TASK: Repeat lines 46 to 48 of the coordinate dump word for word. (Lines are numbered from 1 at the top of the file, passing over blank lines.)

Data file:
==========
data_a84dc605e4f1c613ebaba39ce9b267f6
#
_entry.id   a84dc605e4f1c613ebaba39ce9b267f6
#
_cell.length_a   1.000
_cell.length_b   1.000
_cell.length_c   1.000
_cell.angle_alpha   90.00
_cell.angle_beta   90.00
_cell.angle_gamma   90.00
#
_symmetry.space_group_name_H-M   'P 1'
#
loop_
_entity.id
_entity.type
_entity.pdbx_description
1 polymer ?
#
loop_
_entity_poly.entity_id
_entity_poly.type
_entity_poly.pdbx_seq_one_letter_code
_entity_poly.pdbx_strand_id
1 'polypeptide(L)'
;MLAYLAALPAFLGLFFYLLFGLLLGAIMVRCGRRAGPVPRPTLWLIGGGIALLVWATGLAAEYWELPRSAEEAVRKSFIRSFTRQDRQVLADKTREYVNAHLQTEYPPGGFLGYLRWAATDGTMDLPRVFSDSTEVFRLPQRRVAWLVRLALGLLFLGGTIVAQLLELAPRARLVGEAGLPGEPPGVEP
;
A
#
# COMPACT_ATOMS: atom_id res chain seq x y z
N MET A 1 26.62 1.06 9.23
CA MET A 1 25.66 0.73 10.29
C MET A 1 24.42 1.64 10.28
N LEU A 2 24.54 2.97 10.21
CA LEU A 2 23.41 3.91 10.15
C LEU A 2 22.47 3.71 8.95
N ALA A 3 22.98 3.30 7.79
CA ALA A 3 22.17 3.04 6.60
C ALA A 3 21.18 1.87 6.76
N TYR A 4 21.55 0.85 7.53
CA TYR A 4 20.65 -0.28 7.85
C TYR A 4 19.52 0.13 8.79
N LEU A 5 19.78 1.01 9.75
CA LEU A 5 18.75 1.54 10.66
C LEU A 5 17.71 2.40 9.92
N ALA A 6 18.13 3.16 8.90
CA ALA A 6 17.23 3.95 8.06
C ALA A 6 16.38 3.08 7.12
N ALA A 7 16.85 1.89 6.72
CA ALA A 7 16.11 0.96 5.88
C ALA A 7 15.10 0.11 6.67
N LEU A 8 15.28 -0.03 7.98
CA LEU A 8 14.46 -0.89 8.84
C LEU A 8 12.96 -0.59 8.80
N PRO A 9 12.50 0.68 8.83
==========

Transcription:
N ALA A 6 18.13 3.16 8.90
CA ALA A 6 17.23 3.95 8.06
C ALA A 6 16.38 3.08 7.12